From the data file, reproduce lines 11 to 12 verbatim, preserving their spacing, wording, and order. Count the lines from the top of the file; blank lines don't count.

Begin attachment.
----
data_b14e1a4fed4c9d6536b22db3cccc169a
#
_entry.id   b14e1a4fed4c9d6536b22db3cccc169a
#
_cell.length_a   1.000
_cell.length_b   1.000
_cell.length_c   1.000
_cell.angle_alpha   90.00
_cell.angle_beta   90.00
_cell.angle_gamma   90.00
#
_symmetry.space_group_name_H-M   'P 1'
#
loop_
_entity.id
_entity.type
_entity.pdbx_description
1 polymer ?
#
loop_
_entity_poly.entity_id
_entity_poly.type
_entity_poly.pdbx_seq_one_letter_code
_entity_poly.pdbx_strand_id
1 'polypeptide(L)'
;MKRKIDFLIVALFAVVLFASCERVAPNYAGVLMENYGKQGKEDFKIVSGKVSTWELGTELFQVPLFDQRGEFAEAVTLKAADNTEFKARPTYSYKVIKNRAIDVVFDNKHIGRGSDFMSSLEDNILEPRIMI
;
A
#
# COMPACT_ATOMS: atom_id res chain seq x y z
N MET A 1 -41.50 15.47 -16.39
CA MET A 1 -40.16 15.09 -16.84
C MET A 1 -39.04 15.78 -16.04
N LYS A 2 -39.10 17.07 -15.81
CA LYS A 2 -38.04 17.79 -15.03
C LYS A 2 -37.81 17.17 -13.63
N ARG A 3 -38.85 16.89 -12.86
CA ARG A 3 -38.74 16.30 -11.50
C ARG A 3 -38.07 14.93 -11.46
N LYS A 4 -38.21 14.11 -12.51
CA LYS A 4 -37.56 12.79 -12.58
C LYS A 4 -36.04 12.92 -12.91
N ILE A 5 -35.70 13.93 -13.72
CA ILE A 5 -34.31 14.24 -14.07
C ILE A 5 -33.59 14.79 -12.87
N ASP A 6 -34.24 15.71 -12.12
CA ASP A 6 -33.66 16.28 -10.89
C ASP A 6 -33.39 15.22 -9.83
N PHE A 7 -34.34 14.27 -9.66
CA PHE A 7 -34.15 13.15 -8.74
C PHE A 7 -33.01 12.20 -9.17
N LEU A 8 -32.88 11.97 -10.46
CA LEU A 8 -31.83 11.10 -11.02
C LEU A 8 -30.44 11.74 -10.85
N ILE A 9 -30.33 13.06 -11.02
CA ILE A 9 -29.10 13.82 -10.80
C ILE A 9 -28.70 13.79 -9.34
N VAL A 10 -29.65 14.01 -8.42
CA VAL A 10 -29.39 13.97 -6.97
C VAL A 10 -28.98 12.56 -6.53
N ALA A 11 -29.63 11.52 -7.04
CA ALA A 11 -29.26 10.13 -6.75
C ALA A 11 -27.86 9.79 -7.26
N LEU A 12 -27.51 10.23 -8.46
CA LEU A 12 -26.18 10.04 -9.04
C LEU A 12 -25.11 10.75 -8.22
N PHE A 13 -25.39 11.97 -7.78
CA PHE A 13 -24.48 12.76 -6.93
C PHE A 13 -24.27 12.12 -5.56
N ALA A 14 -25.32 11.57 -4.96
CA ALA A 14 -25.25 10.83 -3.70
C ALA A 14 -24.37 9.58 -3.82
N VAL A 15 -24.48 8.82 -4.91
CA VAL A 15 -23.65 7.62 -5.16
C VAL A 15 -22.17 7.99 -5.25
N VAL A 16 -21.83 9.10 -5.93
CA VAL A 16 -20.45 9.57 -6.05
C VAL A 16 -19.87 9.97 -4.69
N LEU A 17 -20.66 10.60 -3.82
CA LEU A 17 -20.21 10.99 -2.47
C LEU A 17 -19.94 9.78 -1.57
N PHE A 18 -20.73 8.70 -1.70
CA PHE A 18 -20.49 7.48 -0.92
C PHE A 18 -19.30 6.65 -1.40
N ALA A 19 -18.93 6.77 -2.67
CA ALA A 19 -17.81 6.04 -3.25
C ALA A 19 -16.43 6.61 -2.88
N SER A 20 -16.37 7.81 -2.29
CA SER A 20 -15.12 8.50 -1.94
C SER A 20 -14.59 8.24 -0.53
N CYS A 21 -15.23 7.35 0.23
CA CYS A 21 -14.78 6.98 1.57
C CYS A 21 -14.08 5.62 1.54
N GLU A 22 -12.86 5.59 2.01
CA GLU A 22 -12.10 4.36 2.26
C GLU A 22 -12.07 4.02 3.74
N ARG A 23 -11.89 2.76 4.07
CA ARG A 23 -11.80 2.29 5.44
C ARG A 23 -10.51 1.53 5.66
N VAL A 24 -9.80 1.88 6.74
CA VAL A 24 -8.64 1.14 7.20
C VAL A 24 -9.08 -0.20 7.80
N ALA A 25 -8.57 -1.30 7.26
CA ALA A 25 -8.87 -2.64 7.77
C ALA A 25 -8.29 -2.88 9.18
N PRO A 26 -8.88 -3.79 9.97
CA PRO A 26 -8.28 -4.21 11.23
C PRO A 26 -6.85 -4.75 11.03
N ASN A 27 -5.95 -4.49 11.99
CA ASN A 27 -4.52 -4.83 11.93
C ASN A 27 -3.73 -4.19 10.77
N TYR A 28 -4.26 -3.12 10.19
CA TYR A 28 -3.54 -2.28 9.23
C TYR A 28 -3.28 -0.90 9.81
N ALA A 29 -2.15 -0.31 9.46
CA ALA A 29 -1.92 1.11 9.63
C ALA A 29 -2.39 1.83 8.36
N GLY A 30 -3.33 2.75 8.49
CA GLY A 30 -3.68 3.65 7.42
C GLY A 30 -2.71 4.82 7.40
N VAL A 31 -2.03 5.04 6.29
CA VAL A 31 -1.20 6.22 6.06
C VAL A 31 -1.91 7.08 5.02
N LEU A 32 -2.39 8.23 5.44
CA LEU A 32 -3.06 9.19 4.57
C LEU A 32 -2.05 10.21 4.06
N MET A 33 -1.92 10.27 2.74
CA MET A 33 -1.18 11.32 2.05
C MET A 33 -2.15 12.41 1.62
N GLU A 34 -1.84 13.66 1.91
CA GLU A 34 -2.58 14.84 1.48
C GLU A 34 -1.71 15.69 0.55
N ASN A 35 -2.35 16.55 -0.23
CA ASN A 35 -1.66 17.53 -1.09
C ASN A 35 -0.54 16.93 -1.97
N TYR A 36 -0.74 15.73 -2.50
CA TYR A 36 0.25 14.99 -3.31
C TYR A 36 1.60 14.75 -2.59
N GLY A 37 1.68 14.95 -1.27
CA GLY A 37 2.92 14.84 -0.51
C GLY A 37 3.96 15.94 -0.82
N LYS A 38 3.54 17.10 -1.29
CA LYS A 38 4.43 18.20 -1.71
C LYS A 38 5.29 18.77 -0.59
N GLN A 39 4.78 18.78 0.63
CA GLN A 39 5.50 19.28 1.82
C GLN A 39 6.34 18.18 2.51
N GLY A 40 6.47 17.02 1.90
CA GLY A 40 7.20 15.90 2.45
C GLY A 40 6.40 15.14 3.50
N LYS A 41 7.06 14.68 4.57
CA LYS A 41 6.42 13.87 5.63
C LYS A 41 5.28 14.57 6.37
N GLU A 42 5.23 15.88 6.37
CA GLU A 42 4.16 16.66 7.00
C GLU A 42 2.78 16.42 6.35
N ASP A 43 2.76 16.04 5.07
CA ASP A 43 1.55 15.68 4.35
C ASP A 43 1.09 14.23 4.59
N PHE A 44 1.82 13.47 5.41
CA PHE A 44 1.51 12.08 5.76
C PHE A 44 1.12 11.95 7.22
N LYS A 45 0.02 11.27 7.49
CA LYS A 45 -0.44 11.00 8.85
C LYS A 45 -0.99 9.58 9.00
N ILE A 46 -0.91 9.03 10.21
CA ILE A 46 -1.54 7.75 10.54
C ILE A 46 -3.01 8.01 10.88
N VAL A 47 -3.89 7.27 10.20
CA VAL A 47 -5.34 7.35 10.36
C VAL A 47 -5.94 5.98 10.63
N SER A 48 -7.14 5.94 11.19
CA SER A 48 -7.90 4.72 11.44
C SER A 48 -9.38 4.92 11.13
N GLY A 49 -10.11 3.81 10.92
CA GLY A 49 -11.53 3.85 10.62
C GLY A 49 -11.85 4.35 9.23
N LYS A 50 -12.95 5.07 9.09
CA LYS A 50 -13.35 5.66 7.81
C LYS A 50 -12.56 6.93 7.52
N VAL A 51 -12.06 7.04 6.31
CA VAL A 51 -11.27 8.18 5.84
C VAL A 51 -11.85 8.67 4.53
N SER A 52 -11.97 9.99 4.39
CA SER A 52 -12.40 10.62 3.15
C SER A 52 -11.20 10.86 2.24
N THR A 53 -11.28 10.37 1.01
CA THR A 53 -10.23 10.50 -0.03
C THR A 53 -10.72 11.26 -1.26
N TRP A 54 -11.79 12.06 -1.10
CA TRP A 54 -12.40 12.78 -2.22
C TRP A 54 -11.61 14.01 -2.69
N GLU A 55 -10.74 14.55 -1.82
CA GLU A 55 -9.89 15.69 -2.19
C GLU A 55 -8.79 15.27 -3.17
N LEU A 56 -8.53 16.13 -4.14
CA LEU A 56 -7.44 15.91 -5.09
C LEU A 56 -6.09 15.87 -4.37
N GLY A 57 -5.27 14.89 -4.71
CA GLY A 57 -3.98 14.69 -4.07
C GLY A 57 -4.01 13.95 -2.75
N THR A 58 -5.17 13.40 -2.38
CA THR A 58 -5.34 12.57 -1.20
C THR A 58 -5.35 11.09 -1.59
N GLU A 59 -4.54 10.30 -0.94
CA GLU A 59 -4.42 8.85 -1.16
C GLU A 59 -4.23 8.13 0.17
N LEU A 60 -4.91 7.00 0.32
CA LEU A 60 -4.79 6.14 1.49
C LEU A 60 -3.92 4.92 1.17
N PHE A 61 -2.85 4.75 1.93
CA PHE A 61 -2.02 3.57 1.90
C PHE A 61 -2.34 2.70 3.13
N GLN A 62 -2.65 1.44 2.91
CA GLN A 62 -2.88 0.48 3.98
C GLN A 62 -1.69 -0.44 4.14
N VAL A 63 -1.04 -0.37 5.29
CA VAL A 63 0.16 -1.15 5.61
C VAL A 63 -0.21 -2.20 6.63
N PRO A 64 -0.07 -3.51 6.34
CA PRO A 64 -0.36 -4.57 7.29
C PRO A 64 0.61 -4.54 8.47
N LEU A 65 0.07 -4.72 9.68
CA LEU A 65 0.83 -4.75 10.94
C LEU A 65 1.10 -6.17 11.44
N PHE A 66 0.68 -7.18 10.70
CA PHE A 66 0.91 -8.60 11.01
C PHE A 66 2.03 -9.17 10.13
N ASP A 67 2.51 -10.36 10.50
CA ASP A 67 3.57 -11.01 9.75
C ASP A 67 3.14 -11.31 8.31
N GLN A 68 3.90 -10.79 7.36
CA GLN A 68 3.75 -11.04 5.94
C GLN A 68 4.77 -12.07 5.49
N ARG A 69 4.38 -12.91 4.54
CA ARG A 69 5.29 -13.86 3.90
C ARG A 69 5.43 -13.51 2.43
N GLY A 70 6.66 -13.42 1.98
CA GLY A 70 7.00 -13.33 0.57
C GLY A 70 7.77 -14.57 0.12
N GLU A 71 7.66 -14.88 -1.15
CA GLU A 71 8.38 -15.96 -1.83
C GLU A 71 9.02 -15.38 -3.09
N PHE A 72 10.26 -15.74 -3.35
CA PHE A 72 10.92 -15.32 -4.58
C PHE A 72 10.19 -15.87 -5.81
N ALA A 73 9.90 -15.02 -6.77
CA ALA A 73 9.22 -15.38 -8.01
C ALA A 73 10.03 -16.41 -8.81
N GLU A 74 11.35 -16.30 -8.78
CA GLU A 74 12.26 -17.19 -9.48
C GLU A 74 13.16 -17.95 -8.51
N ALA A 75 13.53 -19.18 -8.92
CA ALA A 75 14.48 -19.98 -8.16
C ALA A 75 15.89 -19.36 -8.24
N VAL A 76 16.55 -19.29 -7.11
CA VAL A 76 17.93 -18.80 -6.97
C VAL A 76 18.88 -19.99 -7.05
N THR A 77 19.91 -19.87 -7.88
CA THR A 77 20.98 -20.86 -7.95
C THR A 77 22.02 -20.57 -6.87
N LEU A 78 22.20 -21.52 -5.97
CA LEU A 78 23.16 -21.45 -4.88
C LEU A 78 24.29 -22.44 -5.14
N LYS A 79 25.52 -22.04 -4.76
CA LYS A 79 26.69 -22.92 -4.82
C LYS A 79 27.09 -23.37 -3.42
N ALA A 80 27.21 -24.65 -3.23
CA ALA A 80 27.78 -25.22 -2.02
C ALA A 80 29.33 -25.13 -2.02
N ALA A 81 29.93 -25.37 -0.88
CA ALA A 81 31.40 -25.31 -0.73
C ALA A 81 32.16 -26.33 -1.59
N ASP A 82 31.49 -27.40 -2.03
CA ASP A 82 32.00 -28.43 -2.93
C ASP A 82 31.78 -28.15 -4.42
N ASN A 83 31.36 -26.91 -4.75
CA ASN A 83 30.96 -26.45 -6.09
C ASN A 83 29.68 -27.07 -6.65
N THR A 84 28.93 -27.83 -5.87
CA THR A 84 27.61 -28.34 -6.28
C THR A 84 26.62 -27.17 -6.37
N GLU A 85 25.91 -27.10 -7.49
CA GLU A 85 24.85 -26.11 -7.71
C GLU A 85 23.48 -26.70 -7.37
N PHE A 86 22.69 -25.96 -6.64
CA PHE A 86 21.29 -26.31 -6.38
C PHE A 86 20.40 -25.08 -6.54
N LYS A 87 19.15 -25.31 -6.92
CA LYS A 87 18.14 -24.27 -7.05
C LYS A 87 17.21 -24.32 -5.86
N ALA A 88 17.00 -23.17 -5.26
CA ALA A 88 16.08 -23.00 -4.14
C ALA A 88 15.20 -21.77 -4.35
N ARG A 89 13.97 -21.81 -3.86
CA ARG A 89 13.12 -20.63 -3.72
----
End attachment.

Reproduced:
#
_symmetry.space_group_name_H-M   'P 1'